Nobel Prize-Winner Says Australia’s Virus Response Makes it a ‘Stand Out Loser’

May 4, 2020 Updated: May 4, 2020

Nobel chemistry prize-winner Professor Michael Levitt said Australia’s COVID-19 response made the country a “stand out loser.”

Speaking to UnHerd in a video published on May 2, Levitt argued that herd immunity was the way countries should have fought the outbreak of the CCP (Chinese Communist Party) virus, commonly known as novel coronavirus.

“I see the standout winners as Germany and Sweden. They didn’t practice too much lockdown, and they got enough people sick to get some herd immunity,” he said. “I see the standout losers as countries like Austria, Australia, and Israel that had very strict lockdown but didn’t have many cases.”

He said that Australia, Austria, and Israel implemented strict lockdowns, despite low case numbers, and that has “damaged their economies, caused massive social damage, damaged the educational year of their children, but not obtained any herd immunity.”

Levitt, a professor of structural biology at the Standford School of Medicine, won the Nobel Prize in 2013 for “the development of multiscale models for complex chemical systems.”

In the interview, Levitt said that he has been watching the trajectory of the CCP virus around the world since January and he believes countries should have instituted “smart lockdown measures” that reduce damage to the economy.

“There is no doubt in my mind, that when we come to look back on this, the damage done by lockdown will exceed any saving of lives by a huge factor,” he said.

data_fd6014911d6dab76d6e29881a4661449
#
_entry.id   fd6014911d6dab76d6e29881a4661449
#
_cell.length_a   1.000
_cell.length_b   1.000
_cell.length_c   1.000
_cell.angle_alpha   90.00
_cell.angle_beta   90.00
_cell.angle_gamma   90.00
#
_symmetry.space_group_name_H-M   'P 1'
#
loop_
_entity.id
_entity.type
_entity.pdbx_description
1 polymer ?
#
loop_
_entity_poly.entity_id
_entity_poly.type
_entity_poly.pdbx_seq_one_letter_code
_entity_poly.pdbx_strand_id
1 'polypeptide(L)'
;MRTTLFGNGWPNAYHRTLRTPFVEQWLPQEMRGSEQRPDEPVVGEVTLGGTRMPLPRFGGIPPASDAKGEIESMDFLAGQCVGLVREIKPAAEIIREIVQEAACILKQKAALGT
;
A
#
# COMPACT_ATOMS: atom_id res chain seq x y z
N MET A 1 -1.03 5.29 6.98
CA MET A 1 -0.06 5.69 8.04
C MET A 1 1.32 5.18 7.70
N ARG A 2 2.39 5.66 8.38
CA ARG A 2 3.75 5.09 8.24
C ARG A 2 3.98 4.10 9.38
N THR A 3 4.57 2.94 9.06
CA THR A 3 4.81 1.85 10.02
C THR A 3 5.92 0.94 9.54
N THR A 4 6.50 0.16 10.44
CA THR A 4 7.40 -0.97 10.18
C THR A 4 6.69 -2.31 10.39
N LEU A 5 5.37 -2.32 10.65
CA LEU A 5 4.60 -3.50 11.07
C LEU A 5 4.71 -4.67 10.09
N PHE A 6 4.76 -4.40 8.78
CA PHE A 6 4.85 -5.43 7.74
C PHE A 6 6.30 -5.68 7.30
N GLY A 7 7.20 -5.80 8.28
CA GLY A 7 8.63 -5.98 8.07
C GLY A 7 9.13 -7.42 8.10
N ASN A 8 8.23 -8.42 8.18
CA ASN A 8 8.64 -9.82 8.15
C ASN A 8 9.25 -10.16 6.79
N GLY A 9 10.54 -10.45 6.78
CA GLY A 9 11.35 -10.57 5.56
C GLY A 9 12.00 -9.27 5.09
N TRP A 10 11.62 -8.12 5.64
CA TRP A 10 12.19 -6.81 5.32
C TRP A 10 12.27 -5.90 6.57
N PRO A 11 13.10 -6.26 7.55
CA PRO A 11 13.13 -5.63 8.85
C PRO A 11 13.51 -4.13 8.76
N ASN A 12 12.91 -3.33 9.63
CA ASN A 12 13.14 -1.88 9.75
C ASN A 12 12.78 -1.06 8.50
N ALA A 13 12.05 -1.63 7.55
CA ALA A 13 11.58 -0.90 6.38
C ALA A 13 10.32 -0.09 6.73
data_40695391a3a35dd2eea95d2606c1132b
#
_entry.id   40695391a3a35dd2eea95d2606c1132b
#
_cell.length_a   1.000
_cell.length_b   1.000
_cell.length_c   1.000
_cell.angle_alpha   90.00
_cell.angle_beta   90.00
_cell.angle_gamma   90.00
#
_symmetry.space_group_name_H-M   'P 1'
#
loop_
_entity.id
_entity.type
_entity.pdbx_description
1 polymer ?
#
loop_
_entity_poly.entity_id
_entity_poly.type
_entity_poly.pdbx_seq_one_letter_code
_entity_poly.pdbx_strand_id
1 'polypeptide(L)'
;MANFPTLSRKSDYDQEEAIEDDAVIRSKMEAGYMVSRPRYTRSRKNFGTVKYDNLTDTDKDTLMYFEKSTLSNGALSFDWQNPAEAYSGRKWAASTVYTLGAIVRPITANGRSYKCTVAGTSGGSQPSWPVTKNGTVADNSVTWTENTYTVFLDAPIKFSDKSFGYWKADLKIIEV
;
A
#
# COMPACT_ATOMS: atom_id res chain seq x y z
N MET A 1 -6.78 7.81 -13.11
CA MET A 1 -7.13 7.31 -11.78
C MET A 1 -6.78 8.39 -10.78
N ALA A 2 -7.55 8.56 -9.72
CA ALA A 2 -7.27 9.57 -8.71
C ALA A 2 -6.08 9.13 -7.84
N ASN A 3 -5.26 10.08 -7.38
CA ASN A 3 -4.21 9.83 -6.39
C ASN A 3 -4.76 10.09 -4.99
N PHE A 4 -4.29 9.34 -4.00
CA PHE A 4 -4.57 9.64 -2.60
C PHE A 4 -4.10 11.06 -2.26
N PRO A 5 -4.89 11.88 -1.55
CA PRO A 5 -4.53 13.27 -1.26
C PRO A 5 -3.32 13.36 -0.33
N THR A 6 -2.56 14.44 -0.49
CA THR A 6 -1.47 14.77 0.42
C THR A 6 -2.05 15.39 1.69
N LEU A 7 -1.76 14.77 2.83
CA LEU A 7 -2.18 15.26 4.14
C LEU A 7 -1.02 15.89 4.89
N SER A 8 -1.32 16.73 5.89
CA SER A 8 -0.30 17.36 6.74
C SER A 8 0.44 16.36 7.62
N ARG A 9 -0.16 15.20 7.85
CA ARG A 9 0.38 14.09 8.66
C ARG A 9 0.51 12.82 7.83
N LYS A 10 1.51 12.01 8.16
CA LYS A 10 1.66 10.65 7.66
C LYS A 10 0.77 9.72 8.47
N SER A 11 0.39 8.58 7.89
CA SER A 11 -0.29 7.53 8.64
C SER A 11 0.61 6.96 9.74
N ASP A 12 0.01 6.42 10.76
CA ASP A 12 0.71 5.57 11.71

Levitt cited unproven studies that reported children do not infect adults as one of the key reasons he believes countries could be opening up.

Currently, there are differing opinions around the question of whether children are safe from the virus. For example, in Australia, there is currently a 7-year-old boy from New South Wales who has COVID-19.

Germany’s chief virologist Christian Drosten was part of a team that released a study (pdf) on April 30 that found children and adults hold the same amounts of the virus in themselves.

In the study, Drosten said, “In particular, these data indicate that viral loads in the very young do not differ significantly from those of adults.”

“Based on these results, we have to caution against an unlimited re-opening of schools and kindergartens in the present situation” because “children may be as infectious as adults,” he concluded.

In Australia, Chief Medical Officer Brendan Murphy has said recent studies (pdf) in Australia had not demonstrated transmission between children.

At a press conference on May 3, Murphy said, “Our advice is that transmission between children in schools is not well established, and in fact, there’s increasing data that it is uncommon.”

“Particularly now, data from Europe and the New South Wales Health study we think that children are not high transmitters of this virus in the school environment,” he continued.

Australia currently has 6,801 confirmed cases of COVID-19, 5817 have recovered, and 95 people have died due to the disease.